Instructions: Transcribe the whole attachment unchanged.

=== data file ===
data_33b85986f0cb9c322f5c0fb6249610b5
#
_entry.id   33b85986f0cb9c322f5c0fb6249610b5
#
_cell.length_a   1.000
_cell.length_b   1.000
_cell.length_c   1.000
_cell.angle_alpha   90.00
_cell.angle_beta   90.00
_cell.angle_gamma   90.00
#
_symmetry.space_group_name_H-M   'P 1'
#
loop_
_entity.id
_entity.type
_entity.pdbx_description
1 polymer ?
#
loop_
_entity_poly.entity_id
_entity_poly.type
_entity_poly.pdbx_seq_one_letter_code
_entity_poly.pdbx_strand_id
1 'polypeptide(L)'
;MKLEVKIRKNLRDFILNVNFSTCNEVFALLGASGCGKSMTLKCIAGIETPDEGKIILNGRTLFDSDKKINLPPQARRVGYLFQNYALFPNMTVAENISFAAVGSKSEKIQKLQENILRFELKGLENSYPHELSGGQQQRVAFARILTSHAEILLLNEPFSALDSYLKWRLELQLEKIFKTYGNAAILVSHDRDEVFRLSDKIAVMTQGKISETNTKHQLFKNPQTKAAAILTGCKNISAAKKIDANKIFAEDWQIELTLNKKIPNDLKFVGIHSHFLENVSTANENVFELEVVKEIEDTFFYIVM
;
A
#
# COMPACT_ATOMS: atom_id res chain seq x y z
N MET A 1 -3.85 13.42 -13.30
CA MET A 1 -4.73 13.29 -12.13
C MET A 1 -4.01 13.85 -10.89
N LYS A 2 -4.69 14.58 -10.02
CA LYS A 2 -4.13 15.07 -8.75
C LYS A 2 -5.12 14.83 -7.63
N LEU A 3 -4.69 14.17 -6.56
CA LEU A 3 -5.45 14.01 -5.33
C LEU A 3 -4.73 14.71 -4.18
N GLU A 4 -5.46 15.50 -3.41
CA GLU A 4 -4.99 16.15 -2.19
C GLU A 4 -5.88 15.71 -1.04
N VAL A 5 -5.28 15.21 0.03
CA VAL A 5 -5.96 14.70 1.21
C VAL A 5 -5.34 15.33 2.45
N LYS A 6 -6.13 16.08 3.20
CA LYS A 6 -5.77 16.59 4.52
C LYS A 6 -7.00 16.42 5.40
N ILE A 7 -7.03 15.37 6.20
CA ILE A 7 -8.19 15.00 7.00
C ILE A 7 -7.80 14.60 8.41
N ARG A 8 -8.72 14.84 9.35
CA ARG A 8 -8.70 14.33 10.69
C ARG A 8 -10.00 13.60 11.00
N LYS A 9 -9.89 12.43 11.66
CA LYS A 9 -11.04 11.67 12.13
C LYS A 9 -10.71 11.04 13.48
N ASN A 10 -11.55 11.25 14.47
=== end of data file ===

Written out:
data_33b85986f0cb9c322f5c0fb6249610b5
#
_entry.id   33b85986f0cb9c322f5c0fb6249610b5
#
_cell.length_a   1.000
_cell.length_b   1.000
_cell.length_c   1.000
_cell.angle_alpha   90.00
_cell.angle_beta   90.00
_cell.angle_gamma   90.00
#
_symmetry.space_group_name_H-M   'P 1'
#
loop_
_entity.id
_entity.type
_entity.pdbx_description
1 polymer ?
#
loop_
_entity_poly.entity_id
_entity_poly.type
_entity_poly.pdbx_seq_one_letter_code
_entity_poly.pdbx_strand_id
1 'polypeptide(L)'
;MKLEVKIRKNLRDFILNVNFSTCNEVFALLGASGCGKSMTLKCIAGIETPDEGKIILNGRTLFDSDKKINLPPQARRVGYLFQNYALFPNMTVAENISFAAVGSKSEKIQKLQENILRFELKGLENSYPHELSGGQQQRVAFARILTSHAEILLLNEPFSALDSYLKWRLELQLEKIFKTYGNAAILVSHDRDEVFRLSDKIAVMTQGKISETNTKHQLFKNPQTKAAAILTGCKNISAAKKIDANKIFAEDWQIELTLNKKIPNDLKFVGIHSHFLENVSTANENVFELEVVKEIEDTFFYIVM
;
A
#
# COMPACT_ATOMS: atom_id res chain seq x y z
N MET A 1 -3.85 13.42 -13.30
CA MET A 1 -4.73 13.29 -12.13
C MET A 1 -4.01 13.85 -10.89
N LYS A 2 -4.69 14.58 -10.02
CA LYS A 2 -4.13 15.07 -8.75
C LYS A 2 -5.12 14.83 -7.63
N LEU A 3 -4.69 14.17 -6.56
CA LEU A 3 -5.45 14.01 -5.33
C LEU A 3 -4.73 14.71 -4.18
N GLU A 4 -5.46 15.50 -3.41
CA GLU A 4 -4.99 16.15 -2.19
C GLU A 4 -5.88 15.71 -1.04
N VAL A 5 -5.28 15.21 0.03
CA VAL A 5 -5.96 14.70 1.21
C VAL A 5 -5.34 15.33 2.45
N LYS A 6 -6.13 16.08 3.20
CA LYS A 6 -5.77 16.59 4.52
C LYS A 6 -7.00 16.42 5.40
N ILE A 7 -7.03 15.37 6.20
CA ILE A 7 -8.19 15.00 7.00
C ILE A 7 -7.80 14.60 8.41
N ARG A 8 -8.72 14.84 9.35
CA ARG A 8 -8.70 14.33 10.69
C ARG A 8 -10.00 13.60 11.00
N LYS A 9 -9.89 12.43 11.66
CA LYS A 9 -11.04 11.67 12.13
C LYS A 9 -10.71 11.04 13.48
N ASN A 10 -11.55 11.25 14.47